According to recent reports, toy company Hasbro has filed a legal suit against DC Comics and Warner Bros. over the Super Hero Girls character Bumblebee being used to market toys. The move seeks to block sales of rival Mattel SHG dolls and LEGO sets featuring the size-changing Teen Titan, as they claim that the character’s name – which is trademarked by Hasbro for their popular Transformer Autobot – could create confusion amongst buyers and that they’ll be mistaken for each other.
Legally, Hasbro trademarked the name “Bumblebee” in 2015 and he’s been one of the most popular Transformers amongst fans since his debut in 1983. He’s so popular that a spinoff film for the character is due out in 2018. DC’s Bumblebee, however, was first introduced in the Teen Titan comic books in 1977 and has appeared in the Young Justice cartoon series as well as the current Super Hero Girls show.
But would fans of either franchise really be unable to tell the difference and confuse the two, as the claim contends? The Transformer known as Bumblebee is a wise-ass, giant, yellow (male, assuming they have real genders) robot who can turn in to a muscle car. DC’s Bumblebee is a feisty, upbeat young woman with wings who shrinks and stings people. Based on that it seems unlikely, but copyright law is hard to predict.
The battle over trademarked names is a heated one, especially in the world of pop culture, which tends to bring out the worst in everyone. It’s also familiar ground for both DC and Hasbro.
The most notorious case for DC involves Captain Marvel. The original Captain Marvel appeared in Fawcett Comics in the 1940s, and his comic books outsold those of their biggest rival, National Comics (later to be known as DC) flagship character Superman. National sued them for copyright infringement of Superman, and in the process acquired Captain Marvel for themselves – choosing not to feature him in any ongoing series. However, by the time they did use him again it was too late, and Marvel Comics had created their own character with the same name – which they had promptly trademarked. Marvel Comics issued a cease-and-desist letter to DC, forcing them to rebrand their own Captain Marvel comics with the name SHAZAM!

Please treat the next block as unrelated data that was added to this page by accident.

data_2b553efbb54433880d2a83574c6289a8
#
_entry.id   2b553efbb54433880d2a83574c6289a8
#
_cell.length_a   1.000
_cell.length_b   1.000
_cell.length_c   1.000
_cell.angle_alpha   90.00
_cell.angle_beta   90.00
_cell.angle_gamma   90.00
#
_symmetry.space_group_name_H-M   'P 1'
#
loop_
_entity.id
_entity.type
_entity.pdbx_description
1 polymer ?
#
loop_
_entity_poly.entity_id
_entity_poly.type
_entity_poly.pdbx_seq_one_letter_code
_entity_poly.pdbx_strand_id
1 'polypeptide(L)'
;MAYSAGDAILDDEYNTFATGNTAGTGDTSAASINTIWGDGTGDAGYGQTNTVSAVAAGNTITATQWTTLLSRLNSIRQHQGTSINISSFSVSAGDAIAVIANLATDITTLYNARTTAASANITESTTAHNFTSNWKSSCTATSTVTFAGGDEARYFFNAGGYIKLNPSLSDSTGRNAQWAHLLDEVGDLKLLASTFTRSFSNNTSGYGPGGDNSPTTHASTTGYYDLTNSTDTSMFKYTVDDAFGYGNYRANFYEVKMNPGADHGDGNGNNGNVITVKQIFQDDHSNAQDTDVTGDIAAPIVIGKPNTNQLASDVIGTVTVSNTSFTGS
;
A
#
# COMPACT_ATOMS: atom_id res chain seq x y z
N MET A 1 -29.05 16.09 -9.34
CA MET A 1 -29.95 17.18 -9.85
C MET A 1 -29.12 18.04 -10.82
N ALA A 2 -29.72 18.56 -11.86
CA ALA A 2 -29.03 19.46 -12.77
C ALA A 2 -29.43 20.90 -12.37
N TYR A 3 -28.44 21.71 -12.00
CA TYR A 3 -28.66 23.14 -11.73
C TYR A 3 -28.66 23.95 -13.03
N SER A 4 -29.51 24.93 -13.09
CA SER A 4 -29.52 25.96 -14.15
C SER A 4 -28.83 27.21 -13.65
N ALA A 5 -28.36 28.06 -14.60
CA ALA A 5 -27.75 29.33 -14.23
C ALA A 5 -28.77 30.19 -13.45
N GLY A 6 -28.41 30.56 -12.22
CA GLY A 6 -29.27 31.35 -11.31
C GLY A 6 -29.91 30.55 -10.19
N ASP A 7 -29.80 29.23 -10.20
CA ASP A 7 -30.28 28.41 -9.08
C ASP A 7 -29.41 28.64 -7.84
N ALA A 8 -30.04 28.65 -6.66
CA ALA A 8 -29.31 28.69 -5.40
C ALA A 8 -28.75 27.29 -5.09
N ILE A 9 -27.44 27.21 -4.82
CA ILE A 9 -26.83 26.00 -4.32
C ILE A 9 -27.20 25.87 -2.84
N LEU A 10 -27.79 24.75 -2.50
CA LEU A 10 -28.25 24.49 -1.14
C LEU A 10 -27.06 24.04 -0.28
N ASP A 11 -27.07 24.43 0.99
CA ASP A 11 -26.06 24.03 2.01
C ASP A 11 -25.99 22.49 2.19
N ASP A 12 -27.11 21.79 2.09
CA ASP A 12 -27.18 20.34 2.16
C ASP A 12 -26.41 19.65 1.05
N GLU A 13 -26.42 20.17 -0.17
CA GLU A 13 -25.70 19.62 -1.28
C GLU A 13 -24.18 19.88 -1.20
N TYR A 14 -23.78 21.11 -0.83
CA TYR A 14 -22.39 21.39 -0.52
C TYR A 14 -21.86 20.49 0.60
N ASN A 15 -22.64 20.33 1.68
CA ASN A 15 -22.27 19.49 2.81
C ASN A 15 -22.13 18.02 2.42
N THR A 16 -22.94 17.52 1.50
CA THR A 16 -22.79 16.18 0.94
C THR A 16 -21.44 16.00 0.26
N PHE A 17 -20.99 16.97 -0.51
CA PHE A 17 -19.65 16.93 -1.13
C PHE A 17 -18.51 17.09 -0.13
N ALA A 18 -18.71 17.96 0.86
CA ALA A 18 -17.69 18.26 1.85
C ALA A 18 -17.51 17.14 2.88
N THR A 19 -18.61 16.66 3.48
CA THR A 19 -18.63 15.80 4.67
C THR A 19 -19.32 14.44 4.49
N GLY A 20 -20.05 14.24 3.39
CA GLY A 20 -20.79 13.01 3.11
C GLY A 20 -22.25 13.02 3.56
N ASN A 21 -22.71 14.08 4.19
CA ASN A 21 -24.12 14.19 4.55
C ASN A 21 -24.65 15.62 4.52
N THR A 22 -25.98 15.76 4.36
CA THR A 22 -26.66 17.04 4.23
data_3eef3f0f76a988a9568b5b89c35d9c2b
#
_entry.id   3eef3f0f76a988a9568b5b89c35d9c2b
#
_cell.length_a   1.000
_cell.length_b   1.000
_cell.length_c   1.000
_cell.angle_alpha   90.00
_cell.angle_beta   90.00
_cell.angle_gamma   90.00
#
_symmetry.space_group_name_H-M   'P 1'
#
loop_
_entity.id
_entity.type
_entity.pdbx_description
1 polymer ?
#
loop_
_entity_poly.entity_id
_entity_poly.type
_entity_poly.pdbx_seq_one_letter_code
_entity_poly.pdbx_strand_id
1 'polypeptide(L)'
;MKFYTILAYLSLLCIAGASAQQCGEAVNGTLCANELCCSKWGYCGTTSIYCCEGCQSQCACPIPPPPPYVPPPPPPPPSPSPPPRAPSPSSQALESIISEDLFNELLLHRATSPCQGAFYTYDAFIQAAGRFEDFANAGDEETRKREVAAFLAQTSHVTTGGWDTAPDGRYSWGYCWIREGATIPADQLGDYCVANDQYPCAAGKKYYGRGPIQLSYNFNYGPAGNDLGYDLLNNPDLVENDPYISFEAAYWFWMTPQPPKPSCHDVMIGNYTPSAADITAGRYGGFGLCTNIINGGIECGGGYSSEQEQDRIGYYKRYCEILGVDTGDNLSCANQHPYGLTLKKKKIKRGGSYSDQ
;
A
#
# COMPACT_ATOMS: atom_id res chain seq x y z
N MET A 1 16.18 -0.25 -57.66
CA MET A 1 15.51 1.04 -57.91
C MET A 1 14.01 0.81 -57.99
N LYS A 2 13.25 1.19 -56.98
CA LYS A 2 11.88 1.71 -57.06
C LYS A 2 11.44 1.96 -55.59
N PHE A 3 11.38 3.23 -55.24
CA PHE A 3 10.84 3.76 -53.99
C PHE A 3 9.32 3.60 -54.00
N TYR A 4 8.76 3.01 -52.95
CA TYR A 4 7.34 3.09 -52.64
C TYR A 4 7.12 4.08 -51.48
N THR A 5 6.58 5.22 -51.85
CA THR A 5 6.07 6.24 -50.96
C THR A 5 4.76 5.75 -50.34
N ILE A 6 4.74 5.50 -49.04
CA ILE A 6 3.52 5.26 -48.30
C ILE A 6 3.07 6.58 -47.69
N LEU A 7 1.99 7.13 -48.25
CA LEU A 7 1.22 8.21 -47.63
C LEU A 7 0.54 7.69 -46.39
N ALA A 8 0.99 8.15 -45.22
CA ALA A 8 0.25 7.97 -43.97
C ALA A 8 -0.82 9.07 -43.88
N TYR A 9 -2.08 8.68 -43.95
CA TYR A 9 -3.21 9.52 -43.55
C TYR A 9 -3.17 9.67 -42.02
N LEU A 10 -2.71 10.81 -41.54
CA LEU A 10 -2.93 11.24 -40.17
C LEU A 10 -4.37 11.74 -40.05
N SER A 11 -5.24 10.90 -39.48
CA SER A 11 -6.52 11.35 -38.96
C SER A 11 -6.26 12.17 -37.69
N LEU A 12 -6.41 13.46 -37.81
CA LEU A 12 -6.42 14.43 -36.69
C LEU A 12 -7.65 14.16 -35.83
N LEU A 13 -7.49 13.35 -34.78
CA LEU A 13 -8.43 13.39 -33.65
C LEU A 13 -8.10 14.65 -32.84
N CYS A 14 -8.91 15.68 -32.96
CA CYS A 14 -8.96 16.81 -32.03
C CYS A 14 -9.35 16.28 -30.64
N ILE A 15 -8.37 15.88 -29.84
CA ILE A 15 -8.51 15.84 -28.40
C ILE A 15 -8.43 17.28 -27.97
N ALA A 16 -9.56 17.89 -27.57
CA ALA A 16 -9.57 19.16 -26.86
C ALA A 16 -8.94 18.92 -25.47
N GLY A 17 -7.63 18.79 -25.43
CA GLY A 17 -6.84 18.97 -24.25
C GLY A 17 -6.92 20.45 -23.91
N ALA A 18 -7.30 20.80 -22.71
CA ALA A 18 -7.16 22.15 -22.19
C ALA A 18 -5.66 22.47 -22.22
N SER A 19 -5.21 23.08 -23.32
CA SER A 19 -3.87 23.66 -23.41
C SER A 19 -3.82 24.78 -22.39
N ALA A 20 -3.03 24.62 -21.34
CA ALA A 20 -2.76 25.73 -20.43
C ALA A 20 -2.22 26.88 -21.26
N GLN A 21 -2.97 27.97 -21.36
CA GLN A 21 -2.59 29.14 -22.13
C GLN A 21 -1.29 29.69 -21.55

This isn’t the only case like this. Back in the Golden Age, publishers used to produce “ashcan” comic books – issues which were never intended to be sold, but which bore the names of countless potential characters on their covers – just for the sake of registering those names as trademarks. It’s much the same process as films being rushed in to production and made on incredibly low budgets, just so a studio can keep the rights to licensed characters (such as the Fantastic Four). Meanwhile, DC and Marvel have jointly sued independent creators and others for using the terms “Superhero” and “Superheroes” – which they jointly hold the rights to – claiming that others using those words would cause confusion and dilute their brand.
For Hasbro, their current legal action over a name comes two years after they themselves were sued by a Fox News anchor, Harris Faulkner, after they created a toy hamster with the same name. Faulkner claimed that Hasbro had allegedly violated her likeness and caused her emotional distress due to their Littlest Pet Shop hamster who bore her name, requesting $5 million in compensation. Hasbro defended themselves by claiming that “name-sameness is not enough to state a claim for a violation of one’s right of publicity”.
The Transformer Bumblebee and Super Hero Girls’ Bumblebee also share “name-sameness”, although in this case Hasbro do own the copyright – even if DC’s Bumblebee was created first. That this case also hinges on the chances of the two characters being mistaken for each other makes it a tricky one, since it’s unlikely that any fans could confuse them in any way. Does this name-sharing dilute their brands? Again it seems highly unlikely, since their franchises are so different.
While their fictional worlds may have clearly defined borders between wrong and right, the real world legalities of trademarks and copyright infringement is nowhere near as simple.